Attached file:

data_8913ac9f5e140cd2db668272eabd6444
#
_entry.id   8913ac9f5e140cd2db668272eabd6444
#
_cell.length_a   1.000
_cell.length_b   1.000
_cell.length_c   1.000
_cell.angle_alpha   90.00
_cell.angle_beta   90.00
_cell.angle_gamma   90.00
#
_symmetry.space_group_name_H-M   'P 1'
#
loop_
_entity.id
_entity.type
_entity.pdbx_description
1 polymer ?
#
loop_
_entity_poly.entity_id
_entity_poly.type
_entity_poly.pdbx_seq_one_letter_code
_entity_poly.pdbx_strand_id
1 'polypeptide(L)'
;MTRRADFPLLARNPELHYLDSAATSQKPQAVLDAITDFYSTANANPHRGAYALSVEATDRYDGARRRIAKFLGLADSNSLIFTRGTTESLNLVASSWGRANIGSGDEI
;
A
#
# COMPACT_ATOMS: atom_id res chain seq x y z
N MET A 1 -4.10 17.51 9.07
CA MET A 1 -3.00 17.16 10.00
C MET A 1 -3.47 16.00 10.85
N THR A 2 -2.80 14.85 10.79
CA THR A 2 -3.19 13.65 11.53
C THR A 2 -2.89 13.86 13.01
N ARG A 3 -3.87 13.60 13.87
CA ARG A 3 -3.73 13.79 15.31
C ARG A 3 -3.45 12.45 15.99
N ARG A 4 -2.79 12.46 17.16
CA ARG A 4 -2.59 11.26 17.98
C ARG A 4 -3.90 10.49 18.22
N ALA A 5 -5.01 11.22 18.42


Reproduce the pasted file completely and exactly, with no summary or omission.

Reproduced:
data_8913ac9f5e140cd2db668272eabd6444
#
_entry.id   8913ac9f5e140cd2db668272eabd6444
#
_cell.length_a   1.000
_cell.length_b   1.000
_cell.length_c   1.000
_cell.angle_alpha   90.00
_cell.angle_beta   90.00
_cell.angle_gamma   90.00
#
_symmetry.space_group_name_H-M   'P 1'
#
loop_
_entity.id
_entity.type
_entity.pdbx_description
1 polymer ?
#
loop_
_entity_poly.entity_id
_entity_poly.type
_entity_poly.pdbx_seq_one_letter_code
_entity_poly.pdbx_strand_id
1 'polypeptide(L)'
;MTRRADFPLLARNPELHYLDSAATSQKPQAVLDAITDFYSTANANPHRGAYALSVEATDRYDGARRRIAKFLGLADSNSLIFTRGTTESLNLVASSWGRANIGSGDEI
;
A
#
# COMPACT_ATOMS: atom_id res chain seq x y z
N MET A 1 -4.10 17.51 9.07
CA MET A 1 -3.00 17.16 10.00
C MET A 1 -3.47 16.00 10.85
N THR A 2 -2.80 14.85 10.79
CA THR A 2 -3.19 13.65 11.53
C THR A 2 -2.89 13.86 13.01
N ARG A 3 -3.87 13.60 13.87
CA ARG A 3 -3.73 13.79 15.31
C ARG A 3 -3.45 12.45 15.99
N ARG A 4 -2.79 12.46 17.16
CA ARG A 4 -2.59 11.26 17.98
C ARG A 4 -3.90 10.49 18.22
N ALA A 5 -5.01 11.22 18.42